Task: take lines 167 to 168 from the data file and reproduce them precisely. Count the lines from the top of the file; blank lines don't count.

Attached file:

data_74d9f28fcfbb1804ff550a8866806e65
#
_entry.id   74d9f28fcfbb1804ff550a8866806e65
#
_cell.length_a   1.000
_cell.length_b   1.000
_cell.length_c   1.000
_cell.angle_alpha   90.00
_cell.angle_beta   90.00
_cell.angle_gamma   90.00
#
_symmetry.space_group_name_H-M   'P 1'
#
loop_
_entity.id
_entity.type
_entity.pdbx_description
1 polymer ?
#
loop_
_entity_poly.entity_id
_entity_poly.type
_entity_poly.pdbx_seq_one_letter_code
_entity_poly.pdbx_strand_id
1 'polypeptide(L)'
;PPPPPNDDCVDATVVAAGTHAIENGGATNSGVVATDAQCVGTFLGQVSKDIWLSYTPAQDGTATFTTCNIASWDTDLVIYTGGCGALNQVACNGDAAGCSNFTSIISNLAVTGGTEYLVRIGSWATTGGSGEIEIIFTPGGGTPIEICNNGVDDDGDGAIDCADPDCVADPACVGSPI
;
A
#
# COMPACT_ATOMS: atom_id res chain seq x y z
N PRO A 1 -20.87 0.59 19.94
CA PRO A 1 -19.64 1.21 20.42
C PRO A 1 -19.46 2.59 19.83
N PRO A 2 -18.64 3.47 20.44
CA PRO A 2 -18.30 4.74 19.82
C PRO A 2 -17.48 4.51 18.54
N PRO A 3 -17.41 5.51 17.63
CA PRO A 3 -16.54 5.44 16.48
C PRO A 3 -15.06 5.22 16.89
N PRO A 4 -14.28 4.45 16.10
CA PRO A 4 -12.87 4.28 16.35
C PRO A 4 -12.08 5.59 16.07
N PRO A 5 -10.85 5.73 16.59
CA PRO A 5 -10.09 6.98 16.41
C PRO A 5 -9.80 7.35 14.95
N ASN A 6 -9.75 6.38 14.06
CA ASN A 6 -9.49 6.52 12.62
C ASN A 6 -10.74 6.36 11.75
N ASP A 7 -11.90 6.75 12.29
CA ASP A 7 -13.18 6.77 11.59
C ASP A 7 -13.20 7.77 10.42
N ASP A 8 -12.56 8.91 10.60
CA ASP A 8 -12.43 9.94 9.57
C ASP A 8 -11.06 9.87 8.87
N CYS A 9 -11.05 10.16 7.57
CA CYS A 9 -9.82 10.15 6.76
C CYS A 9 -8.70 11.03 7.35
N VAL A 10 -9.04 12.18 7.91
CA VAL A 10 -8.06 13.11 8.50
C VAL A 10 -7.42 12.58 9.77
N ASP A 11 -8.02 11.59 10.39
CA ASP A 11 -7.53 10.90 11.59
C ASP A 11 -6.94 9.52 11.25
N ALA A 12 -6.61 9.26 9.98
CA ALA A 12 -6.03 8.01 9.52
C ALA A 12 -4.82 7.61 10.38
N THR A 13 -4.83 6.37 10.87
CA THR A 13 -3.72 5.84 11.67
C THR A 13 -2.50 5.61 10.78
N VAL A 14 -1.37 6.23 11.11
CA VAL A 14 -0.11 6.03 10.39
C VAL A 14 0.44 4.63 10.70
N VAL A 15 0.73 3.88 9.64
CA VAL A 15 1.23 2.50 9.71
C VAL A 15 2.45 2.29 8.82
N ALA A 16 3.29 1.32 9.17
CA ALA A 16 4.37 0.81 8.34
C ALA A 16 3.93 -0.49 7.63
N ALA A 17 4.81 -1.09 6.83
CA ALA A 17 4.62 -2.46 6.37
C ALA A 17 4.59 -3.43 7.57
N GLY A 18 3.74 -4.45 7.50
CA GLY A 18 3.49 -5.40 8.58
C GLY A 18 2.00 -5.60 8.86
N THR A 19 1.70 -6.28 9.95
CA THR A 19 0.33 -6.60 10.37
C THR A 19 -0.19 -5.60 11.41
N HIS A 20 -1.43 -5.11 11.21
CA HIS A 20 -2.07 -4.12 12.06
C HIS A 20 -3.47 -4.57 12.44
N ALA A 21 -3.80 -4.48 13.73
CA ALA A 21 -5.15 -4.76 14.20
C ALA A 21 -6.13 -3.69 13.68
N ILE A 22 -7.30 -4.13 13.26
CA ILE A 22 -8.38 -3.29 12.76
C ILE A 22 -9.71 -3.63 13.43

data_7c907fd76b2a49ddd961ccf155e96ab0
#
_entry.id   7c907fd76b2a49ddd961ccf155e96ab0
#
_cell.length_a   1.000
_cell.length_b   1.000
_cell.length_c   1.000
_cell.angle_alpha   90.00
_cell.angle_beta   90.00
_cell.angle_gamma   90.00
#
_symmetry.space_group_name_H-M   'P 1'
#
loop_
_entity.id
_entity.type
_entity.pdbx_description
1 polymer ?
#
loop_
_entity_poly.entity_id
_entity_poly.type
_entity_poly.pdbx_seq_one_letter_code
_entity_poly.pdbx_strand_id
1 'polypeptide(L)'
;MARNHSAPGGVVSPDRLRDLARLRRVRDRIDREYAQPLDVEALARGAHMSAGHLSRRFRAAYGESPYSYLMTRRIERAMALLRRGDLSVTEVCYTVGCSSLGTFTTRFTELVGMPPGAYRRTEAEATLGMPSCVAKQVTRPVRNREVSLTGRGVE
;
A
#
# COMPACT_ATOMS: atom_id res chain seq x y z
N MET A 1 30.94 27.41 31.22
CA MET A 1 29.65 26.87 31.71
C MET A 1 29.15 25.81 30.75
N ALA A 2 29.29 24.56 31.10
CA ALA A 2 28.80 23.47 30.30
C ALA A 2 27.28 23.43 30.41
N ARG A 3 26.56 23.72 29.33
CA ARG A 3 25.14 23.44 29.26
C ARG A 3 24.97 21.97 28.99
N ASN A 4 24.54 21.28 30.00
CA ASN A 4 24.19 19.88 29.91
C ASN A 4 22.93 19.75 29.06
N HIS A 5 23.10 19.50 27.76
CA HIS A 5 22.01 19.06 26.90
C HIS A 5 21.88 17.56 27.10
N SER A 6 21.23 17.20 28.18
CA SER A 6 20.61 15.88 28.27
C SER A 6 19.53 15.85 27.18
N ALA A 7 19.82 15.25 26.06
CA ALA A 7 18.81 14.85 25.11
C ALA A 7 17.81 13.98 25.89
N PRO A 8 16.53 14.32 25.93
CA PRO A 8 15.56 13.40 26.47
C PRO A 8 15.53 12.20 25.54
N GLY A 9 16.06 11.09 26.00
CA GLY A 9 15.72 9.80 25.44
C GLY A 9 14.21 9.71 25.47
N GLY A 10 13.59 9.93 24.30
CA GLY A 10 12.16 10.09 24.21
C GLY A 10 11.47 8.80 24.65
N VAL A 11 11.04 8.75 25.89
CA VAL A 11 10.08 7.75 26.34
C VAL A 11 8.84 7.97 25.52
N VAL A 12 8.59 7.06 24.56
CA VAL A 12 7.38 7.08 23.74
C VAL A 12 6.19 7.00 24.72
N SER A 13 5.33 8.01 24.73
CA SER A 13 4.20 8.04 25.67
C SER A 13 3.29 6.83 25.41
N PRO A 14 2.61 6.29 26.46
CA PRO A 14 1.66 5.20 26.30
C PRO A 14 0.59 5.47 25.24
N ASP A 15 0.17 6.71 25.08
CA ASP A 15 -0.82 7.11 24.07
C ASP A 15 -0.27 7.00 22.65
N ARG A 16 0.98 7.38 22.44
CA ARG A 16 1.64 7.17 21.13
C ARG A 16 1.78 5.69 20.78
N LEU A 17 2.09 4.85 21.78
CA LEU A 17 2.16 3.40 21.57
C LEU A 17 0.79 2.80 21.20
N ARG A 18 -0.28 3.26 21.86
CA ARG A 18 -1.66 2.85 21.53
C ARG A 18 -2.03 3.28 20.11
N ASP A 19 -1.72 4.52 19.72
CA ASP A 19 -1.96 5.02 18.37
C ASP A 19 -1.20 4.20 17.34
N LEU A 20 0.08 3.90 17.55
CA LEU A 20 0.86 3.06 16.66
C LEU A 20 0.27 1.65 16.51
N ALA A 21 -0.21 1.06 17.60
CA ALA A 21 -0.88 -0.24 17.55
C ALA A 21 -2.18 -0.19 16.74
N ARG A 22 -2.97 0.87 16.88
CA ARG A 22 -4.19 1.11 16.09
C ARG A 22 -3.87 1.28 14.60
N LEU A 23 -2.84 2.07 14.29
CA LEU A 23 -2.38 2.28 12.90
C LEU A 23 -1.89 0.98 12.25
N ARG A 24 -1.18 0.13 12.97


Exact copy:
CA PRO A 14 1.66 5.20 26.30
C PRO A 14 0.59 5.47 25.24